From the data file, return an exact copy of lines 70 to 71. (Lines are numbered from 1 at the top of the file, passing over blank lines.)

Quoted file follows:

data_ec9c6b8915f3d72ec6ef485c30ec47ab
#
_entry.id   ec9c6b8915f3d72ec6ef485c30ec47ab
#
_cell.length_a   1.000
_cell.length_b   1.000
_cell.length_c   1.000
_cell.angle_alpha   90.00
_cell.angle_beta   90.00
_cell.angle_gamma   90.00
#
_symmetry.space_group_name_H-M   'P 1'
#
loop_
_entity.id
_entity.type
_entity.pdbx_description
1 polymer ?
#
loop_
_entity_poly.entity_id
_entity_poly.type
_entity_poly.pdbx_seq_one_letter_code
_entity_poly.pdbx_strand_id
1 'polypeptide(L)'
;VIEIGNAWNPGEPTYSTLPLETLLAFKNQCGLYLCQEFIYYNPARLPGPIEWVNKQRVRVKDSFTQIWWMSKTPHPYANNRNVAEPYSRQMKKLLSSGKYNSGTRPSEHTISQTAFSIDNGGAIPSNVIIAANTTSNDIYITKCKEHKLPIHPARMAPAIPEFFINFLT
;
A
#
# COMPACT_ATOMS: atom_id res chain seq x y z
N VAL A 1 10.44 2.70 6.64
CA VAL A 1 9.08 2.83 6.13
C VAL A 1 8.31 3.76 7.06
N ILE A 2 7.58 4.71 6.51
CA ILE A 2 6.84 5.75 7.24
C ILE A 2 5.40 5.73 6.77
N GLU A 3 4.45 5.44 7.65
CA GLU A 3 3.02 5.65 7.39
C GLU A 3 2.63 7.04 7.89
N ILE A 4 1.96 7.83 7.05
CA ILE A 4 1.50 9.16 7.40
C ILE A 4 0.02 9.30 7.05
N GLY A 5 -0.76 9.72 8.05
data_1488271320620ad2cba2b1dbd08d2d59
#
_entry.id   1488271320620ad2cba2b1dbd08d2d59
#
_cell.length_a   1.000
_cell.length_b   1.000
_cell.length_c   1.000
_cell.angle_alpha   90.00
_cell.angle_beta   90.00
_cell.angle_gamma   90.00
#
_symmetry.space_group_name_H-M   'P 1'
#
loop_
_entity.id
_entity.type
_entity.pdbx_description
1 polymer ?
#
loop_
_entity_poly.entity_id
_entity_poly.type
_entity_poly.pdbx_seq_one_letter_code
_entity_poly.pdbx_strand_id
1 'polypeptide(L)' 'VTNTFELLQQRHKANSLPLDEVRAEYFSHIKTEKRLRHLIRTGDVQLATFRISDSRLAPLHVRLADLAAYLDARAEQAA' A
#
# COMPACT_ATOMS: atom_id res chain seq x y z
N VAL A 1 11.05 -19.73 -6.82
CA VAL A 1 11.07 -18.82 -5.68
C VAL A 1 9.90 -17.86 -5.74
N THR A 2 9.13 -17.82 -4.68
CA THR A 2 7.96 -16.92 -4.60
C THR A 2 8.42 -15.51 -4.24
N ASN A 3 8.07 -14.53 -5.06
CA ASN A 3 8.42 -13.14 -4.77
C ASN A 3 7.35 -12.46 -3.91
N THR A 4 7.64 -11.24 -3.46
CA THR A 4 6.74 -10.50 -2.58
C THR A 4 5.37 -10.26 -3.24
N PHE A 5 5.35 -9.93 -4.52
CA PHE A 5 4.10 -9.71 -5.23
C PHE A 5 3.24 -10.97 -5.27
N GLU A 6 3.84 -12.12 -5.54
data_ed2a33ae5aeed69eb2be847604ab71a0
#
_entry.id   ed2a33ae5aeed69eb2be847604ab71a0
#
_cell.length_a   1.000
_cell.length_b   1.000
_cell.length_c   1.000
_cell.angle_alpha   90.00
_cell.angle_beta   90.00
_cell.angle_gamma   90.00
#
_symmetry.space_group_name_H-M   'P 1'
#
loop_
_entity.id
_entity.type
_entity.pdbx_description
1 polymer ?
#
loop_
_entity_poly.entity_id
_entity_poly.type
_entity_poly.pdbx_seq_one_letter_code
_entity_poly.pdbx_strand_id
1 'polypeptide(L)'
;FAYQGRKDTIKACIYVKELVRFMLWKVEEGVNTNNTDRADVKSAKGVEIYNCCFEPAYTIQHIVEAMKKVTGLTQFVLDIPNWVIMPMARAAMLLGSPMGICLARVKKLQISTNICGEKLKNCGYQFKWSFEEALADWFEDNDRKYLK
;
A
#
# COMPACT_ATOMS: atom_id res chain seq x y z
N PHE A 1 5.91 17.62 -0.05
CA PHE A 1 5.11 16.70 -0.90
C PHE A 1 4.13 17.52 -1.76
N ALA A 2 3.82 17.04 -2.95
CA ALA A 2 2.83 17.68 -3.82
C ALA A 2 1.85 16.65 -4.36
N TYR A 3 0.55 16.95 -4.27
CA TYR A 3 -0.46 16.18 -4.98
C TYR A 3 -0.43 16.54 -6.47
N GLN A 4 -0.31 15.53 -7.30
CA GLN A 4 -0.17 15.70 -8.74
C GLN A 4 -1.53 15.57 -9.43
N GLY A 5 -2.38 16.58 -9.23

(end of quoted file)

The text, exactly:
# COMPACT_ATOMS: atom_id res chain seq x y z
N VAL A 1 11.05 -19.73 -6.82